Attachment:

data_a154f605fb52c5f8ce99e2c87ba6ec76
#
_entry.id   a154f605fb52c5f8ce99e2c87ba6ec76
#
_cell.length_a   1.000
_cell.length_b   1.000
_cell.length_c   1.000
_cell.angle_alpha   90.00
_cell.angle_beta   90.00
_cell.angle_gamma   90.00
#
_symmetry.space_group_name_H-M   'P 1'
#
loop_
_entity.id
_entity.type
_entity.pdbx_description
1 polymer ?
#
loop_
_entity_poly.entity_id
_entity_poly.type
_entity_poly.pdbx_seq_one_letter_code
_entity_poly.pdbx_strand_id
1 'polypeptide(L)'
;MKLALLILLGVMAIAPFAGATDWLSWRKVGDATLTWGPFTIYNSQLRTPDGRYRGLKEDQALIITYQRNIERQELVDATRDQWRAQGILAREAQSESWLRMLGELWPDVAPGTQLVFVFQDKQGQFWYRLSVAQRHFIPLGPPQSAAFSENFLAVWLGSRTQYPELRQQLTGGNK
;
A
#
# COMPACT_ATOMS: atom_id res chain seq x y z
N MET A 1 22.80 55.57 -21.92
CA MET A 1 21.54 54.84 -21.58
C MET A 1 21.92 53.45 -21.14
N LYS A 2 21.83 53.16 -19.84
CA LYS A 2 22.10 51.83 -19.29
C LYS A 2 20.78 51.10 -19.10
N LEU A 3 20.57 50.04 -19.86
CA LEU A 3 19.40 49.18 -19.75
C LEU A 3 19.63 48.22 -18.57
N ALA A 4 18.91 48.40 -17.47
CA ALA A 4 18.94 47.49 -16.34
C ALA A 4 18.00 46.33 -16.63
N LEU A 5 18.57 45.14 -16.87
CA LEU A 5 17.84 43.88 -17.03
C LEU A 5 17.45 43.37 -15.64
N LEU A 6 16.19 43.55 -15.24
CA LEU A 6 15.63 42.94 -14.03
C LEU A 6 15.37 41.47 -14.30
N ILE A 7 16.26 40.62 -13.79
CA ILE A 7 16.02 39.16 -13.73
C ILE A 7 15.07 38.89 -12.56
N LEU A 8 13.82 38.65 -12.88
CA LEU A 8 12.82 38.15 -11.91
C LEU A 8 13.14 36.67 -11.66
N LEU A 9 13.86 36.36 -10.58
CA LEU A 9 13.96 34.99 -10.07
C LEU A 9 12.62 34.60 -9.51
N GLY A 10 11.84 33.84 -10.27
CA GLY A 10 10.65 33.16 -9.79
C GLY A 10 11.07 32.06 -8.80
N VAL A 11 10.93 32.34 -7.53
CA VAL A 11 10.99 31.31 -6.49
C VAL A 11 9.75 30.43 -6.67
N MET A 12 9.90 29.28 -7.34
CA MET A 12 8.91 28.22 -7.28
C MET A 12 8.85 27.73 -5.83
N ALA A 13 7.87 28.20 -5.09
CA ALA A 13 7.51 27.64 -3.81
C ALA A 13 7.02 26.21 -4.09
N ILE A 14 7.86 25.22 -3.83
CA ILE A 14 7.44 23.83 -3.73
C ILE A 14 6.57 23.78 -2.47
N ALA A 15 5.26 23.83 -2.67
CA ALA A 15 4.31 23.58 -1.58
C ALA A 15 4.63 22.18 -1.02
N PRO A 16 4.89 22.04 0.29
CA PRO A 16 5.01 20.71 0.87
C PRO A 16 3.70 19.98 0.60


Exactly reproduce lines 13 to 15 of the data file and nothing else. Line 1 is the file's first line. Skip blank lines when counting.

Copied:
#
loop_
_entity.id